On March 12, 2023 Marylanders turn their clocks forward for Daylight Savings Time. The FVFAC encourages people to use this opportunity to test your smoke alarms and if needed, change their home’s smoke alarm batteries as well.
Because working smoke alarms are a critical element of home fire safety, the FVFAC and NFPA support all efforts to reinforce the importance of working batteries. However, today’s smoke alarms are not all designed the same, making battery messaging more nuanced.
Following is information to help make sure all smoke alarms have working batteries, accounting for the multiple types of smoke alarms on the market and their varying battery requirements:
- Smoke alarms with non-replaceable 10-year batteries are designed to remain effective for up to 10 years. If the alarm chirps, warning that the battery is low, replace the entire smoke alarm right away.
- Older smoke alarms with any other type of battery need a new battery at least once a year. If that alarm chirps, warning the battery is low, replace the battery right away.
- When replacing a battery, follow manufacturer’s list of batteries on the back of the alarm or manufacturer’s instructions. Manufacturer’s instructions can be specific to the batteries (brand and model) that must be used. The smoke alarm may not work properly if a different kind of battery is used in some cases.
Here are some additional tips on home smoke alarms…..
Testing smoke alarms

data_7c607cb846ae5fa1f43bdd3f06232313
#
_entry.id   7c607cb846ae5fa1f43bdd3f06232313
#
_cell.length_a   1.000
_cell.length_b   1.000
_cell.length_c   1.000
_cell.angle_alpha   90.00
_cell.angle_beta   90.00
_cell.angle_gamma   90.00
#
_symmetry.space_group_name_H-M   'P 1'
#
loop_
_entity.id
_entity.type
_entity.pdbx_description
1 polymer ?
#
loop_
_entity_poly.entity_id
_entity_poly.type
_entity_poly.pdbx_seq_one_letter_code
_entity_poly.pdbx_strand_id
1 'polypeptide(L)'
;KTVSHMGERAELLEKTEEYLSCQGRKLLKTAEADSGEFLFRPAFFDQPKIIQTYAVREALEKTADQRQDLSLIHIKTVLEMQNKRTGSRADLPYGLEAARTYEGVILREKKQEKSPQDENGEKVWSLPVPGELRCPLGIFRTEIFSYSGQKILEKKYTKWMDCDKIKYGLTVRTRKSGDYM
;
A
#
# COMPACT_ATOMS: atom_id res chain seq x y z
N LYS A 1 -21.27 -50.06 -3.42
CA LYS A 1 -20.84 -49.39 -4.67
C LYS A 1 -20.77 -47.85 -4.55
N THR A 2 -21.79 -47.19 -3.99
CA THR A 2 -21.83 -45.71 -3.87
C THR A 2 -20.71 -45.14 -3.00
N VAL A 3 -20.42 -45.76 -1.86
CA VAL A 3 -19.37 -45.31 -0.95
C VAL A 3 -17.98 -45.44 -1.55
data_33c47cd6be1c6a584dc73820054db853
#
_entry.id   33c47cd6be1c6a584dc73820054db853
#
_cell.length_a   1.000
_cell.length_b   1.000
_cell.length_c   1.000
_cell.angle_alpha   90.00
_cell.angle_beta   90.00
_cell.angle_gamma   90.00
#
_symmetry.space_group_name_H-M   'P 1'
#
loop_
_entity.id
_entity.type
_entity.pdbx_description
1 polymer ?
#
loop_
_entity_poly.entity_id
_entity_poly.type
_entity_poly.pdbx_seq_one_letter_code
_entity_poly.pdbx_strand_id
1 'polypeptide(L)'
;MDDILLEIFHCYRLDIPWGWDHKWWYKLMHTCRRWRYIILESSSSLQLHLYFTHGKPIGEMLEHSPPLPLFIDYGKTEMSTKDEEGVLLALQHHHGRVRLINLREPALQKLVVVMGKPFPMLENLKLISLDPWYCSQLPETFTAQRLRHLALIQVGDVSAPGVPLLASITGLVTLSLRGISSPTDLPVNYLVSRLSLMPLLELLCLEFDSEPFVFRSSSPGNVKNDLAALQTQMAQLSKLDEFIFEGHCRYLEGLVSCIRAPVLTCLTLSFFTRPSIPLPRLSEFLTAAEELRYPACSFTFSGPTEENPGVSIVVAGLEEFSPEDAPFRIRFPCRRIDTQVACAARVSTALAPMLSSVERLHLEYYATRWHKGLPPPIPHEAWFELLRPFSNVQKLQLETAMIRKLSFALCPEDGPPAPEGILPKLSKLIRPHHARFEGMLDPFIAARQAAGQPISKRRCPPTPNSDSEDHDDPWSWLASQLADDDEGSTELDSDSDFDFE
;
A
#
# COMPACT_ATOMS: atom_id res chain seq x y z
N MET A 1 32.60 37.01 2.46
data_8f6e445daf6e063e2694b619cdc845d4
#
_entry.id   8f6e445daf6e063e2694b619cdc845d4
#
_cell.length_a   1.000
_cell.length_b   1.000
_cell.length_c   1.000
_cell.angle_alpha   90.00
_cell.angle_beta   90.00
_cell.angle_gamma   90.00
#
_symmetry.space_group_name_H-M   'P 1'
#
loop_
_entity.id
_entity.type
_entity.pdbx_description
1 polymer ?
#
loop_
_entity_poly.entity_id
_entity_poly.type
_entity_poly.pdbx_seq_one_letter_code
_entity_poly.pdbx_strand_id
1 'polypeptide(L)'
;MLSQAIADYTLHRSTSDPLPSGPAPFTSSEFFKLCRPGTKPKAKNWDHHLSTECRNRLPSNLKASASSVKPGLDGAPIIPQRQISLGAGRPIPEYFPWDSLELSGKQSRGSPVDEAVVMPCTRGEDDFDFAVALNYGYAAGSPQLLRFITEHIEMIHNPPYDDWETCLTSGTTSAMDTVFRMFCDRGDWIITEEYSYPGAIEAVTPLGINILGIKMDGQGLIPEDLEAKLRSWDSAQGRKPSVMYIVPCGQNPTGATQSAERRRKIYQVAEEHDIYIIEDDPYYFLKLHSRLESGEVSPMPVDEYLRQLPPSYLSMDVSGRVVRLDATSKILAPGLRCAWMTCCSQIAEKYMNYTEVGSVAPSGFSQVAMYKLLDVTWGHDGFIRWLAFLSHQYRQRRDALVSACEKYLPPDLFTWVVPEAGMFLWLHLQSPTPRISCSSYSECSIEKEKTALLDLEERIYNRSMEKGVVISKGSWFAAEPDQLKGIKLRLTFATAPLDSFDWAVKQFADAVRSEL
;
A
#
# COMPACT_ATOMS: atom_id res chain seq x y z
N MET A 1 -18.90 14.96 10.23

- Smoke alarms should always be maintained according to manufacturer’s instructions.
- Test smoke alarms at least once a month throughout the year using the test button.
- Make sure everyone in your home understands the sound of the smoke alarm and knows how to respond and evacuate the home.
- Follow manufacturer’s instructions for cleaning to keep smoke alarms working well. The instructions are included in the package or can be found on the internet.
Interconnected smoke alarms increase safety
In a Consumer Product Safety Commission (CPSC) survey of households with any fires, including fires in which the fire department was not called, interconnected smoke alarms were more likely to operate and alert occupants to a fire.
- When smoke alarms (interconnected or not) were on all floors, they sounded in 37% of fires and alerted occupants in 15%.
- When smoke alarms were not on all floors, they sounded in only 4% of the fires and alerted occupants in only 2%.
- In homes that had interconnected smoke alarms, the alarms sounded in half (53%) of the fires and alerted people in one-quarter (26%) of the fires.